The keto diet is more focused on lowering your carb intake. According to the studies, carbs have a bigger impact on weight gain due to hormonal regulation.
As a low-carb, high-fat diet, keto promotes limiting your carb intake and consuming more fats to switch your metabolism into burning fat instead of glucose for energy.
Calculating your macro ratios is recommended before you start the keto diet. This includes working out your specific caloric intake and your carb, fat, and protein ratios.
This will make your high-fat, moderate-protein, and low-carb diet more specific and personalized to maximize your success.
But be careful as too much fat consumption can kick you out of ketosis.
Many versions of keto ban all carb-rich foods like starches and whole grains. These include:
- processed foods
- fruit juices.
Effectiveness of Keto for Weight Loss
The macronutrient composition of calories is vital, so why does keto promote a high-fat diet for weight loss?
It’s designed to get your body into a fat burning metabolism, so it uses ketones for energy instead of carbs.
One study found that people on a low-carb diet lost more weight than people on a low-fat diet over the same amount of time. They also tend to keep it off for longer as well.
FAQ Keto Diet and Ketosis
How Do I Count My Macros on Keto?
Macros, or macronutrients, are the caloric compositions of your foods and drinks.
We just mentioned why counting calories is not everything, so you should also calculate your macro intake on keto.
Find out what percentage of your calories should come from carbs, protein, and fat to help you get into ketosis and burn more fat.
Your specific ration will depend on your weight, age, sex, keto goals, activity levels, and more, so make sure to calculate your personal macros.
Check out how to compute your macros on keto now!
How Do I Know I’m in Ketosis?
One easy way to know if you’re in ketosis is if you’re experiencing any keto flu symptoms. However, the symptoms are different for everyone. Some don’t even experience any at all.
To get a more specific answer, try testing your ketone levels. This can be done via blood, urine, or breath tests.
Find out the best ketone level testing method.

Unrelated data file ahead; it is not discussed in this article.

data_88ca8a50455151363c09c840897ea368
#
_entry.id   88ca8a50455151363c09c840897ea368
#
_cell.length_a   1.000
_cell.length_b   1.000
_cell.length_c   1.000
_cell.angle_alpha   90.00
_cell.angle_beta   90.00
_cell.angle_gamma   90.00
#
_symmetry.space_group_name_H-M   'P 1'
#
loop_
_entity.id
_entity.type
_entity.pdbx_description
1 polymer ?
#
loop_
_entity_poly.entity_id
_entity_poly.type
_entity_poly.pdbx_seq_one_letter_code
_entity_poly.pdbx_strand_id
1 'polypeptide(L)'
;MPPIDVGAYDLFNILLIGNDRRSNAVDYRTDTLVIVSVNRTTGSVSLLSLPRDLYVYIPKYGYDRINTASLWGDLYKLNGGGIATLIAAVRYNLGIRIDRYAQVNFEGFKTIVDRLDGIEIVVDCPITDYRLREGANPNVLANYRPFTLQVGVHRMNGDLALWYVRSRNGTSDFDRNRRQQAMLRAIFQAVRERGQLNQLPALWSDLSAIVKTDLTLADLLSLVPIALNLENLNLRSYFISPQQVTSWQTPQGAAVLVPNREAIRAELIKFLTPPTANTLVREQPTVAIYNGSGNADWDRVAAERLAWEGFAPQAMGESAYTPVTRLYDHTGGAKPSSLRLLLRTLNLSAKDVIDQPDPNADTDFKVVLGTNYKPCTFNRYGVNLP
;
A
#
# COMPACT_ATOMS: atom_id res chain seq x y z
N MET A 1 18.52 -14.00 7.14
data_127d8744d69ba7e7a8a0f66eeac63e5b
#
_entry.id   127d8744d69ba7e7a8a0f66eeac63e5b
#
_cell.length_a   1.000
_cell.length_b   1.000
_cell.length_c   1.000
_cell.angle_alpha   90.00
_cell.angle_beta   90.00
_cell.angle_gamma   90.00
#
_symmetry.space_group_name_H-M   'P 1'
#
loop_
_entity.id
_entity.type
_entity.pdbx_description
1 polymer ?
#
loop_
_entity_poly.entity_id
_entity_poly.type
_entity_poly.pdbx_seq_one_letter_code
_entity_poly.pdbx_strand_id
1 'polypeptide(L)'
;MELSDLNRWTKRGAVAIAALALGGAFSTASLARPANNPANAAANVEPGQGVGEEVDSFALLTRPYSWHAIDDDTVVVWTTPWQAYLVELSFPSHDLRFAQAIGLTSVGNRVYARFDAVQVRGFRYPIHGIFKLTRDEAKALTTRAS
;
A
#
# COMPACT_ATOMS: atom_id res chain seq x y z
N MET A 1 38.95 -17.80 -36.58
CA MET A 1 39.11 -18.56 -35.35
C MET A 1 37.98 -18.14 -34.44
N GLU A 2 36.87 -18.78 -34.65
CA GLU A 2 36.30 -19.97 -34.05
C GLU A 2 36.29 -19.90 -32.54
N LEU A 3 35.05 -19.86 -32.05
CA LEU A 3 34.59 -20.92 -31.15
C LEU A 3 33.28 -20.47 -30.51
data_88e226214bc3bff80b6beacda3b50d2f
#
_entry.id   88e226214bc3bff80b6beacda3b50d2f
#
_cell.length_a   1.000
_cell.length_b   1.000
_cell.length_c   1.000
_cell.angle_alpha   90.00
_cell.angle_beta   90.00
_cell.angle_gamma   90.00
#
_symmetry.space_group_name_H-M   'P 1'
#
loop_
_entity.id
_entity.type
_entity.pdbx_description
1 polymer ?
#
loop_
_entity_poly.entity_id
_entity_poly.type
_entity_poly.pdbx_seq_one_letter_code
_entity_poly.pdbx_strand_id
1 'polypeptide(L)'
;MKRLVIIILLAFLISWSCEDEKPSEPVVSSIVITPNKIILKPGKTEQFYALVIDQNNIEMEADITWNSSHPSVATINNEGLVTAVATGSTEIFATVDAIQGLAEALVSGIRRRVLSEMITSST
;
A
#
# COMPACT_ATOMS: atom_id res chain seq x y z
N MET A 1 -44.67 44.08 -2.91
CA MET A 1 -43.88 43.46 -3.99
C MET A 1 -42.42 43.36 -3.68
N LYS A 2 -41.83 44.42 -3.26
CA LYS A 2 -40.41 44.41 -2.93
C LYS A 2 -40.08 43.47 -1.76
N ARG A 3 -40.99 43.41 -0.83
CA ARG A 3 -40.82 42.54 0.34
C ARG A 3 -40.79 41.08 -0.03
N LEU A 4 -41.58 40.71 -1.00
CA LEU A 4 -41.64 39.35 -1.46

What Kinds of Fat Should I Eat on Keto?
Just because keto is high fat doesn’t mean all fat sources are acceptable to eat.
Always eat fat sources that offer other nutrients like vitamins and minerals. For example, instead of margarine and cooking oil, try butter and MCT oil instead.
You also want to choose avocadoes, cheese, and red meat over fast food, processed foods, and other unhealthy fat sources that cause heart disease, obesity, and cancer.
The key is to understand the difference between good fats and bad fats!
How Many Carbs Will Kick You Out of Ketosis?
That depends on you.
Some need to keep their carb intake as low as 20g per day, while others can have around 50g. But in general, the standard ketogenic diet shouldn’t go beyond 50g of total carbs per day.
Otherwise, your body will use glycogen for energy instead of fats and you won’t be able to lose weight.
Find out how to work out the number of carbs that will kick you out of ketosis.
How Much Protein Should I Eat on Keto?
Many people tend to take protein for granted on keto. What “moderate protein” means can be confusing.
Too little can cause weaker muscles, while too much can knock you out of ketosis.
As with other macros, the amount of protein you should eat or drink on keto depends on each person, but there is a formula for that.
The amount of protein to eat on keto is between 0.6g and 1g per pound of lean body mass.
We have a guide on protein consumption for keto which you can check out.
So, Should You Count Calories on Keto?
You can, but you don’t have to! What you should count on the keto diet is your macronutrient intake instead.
This means the keto diet is more about the type of calories you eat and drink rather than the amount.
While counting calories is helpful for people who are not getting results, counting macros before kick starting the ketogenic diet will be more effective.
Be mindful of the foods and drinks you consume on keto, especially your carb sources. Learn about all the different foods and drinks that can kick you out of ketosis.